Annotations: Educating Minds and Hearts to Change the World

Every Jesuit Catholic university is rooted in the Catholic intellectual tradition, which emphasizes  the importance of developing both the heart and mind. The tradition invites faculty and students to ask big questions about humanity and to discover that faith and reason go hand in hand when addressing a problem or issue. This invitation can be seen as countercultural in academia, but in Jesuit Catholic colleges and universities, it’s what makes our students and graduates distinct. Educating hearts and minds to change the world is the primary goal of a USF education no matter what the field of study may be.

It is assumed that the mind will gain knowledge and be developed in higher education, as that is the goal of academia. Students will learn critical thinking, reading, and writing skills. They will take these skills and apply them to real-world situations and hopefully make a difference. What happens when students are challenged to use both their head and heart to approach a problem? Examples from textbooks and articles change into examples of lived experiences. Problems in our students’ hometowns or countries are shared in class with others who may have never heard of those locations. Issues that seem unsolvable or not any one person’s problem become humanized and top of mind for all of us. Assignments don’t just remain a way to earn a grade but instead become a place of critical reflection and discernment about how to bring about meaningful change.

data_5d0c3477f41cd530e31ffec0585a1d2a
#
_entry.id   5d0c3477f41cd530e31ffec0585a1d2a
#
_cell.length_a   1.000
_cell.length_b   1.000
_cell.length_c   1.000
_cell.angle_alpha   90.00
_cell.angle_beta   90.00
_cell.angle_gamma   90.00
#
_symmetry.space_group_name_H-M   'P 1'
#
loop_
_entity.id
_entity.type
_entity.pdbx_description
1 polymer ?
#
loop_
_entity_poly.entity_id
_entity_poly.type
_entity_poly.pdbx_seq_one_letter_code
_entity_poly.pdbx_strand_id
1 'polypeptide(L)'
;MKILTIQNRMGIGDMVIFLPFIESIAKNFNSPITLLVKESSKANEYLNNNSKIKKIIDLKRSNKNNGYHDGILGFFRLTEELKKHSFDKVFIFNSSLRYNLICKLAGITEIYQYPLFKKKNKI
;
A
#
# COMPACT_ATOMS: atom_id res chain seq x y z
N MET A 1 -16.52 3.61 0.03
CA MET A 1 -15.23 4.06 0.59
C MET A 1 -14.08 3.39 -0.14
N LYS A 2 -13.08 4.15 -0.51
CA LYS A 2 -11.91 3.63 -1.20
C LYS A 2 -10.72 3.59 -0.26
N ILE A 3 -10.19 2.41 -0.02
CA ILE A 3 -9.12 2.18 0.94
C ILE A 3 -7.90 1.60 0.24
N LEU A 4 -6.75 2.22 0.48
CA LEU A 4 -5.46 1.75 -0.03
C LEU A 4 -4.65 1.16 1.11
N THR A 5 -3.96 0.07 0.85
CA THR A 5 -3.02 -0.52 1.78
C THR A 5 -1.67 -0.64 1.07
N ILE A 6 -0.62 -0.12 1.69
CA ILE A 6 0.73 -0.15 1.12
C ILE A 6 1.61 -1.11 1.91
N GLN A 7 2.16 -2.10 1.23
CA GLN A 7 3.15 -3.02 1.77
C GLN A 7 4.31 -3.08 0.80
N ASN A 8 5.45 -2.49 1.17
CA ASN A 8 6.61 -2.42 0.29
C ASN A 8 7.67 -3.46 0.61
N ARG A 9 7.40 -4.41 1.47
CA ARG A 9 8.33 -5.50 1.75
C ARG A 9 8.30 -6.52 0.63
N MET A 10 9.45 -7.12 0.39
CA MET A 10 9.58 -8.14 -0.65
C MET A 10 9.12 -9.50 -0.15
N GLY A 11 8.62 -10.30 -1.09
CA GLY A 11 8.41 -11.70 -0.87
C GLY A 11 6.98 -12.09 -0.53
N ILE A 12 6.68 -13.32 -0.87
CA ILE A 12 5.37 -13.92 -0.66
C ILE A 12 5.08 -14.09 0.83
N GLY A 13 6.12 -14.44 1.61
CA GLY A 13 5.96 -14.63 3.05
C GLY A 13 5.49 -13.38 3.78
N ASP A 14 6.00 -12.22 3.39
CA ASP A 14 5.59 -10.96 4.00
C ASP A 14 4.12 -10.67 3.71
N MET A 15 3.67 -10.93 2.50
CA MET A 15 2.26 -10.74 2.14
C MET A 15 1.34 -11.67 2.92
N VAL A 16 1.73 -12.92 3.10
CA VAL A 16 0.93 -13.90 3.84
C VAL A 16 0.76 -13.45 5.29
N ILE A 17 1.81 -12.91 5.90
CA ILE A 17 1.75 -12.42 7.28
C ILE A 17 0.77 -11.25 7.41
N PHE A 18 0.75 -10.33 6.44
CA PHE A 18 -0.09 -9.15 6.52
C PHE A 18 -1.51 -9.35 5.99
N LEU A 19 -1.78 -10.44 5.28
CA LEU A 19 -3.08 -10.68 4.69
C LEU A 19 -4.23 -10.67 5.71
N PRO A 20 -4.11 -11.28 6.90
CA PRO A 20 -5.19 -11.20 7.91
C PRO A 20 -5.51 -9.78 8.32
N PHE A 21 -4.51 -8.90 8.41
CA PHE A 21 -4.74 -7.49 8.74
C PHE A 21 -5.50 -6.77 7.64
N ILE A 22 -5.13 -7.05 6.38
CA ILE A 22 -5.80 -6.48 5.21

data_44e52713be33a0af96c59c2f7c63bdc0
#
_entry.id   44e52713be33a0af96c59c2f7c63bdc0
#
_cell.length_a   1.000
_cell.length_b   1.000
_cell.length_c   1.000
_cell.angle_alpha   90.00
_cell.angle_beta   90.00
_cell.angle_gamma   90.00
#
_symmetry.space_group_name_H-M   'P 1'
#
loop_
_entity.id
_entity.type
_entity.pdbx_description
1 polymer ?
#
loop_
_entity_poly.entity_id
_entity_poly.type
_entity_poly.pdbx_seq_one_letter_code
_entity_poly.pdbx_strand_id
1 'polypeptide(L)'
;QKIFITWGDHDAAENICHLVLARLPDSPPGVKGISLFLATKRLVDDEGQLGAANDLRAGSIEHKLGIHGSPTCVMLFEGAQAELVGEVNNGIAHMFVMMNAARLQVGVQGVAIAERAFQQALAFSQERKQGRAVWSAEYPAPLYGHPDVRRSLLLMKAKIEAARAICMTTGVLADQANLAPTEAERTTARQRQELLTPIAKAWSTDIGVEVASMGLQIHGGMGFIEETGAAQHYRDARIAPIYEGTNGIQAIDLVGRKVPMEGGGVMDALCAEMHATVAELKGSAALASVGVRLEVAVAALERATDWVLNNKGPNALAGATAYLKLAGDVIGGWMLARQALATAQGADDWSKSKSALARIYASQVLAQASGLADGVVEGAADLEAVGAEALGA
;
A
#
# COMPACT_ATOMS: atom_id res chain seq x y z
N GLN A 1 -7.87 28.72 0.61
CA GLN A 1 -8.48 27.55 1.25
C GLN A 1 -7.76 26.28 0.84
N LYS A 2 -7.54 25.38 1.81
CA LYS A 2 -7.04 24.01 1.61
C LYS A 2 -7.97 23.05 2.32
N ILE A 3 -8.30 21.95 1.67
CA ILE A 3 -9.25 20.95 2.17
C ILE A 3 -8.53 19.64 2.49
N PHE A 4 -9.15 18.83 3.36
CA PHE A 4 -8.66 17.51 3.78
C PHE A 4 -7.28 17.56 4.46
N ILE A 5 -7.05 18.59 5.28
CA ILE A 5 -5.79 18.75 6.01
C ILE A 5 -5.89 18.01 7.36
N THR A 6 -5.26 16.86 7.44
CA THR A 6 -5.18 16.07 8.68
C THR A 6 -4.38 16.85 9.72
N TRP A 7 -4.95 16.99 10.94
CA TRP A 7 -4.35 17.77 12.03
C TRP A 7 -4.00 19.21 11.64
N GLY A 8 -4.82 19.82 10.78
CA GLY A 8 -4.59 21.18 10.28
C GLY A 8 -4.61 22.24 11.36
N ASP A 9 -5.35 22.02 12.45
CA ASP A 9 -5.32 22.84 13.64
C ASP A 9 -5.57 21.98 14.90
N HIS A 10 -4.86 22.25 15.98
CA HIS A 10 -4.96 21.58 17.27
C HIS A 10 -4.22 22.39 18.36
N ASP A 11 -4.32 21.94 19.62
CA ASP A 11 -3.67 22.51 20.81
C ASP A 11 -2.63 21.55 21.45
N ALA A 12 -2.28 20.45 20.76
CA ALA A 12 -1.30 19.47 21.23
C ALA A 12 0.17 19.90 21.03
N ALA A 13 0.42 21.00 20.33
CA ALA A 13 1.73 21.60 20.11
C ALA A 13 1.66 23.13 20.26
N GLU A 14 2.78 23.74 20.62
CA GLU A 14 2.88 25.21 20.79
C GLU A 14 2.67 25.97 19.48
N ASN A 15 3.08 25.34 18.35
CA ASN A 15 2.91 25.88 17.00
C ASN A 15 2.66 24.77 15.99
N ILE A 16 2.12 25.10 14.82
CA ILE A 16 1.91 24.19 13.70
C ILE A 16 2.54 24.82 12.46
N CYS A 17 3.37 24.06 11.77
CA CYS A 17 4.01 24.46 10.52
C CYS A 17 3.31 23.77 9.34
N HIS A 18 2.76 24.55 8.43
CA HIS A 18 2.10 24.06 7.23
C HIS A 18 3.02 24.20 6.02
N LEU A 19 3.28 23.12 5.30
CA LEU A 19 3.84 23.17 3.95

Outside of our classrooms, there are several opportunities for our students and community to engage both the heart and mind. University Ministry offers a plethora of opportunities for all students, faculty, and staff, from retreats and prayer services to reading groups and immersion trips. The Cultural Centers have created brave and safe spaces where students can explore their identities and intersectionalities and learn from one another. The Joan and Ralph Lane Center for Catholic Social Thought and the Ignatian Tradition often hosts events with speakers who are living examples of what it means to engage hearts and minds to shake up the injustices of our world. This by no means is a complete list of resources at USF, but our community is so fortunate to have numerous resources to nurture our vital organs—the head and the heart.

As you reflect on “educating hearts and minds to change the world,” here are some questions for reflection:

  • How have you engaged your heart and mind to solve a problem or conflict in your professional, academic, or personal life?
  • What are some of your favorite ways to expand your knowledge using your heart and mind?
  • What are some opportunities you’d like to see USF provide for more heart and mind engagement?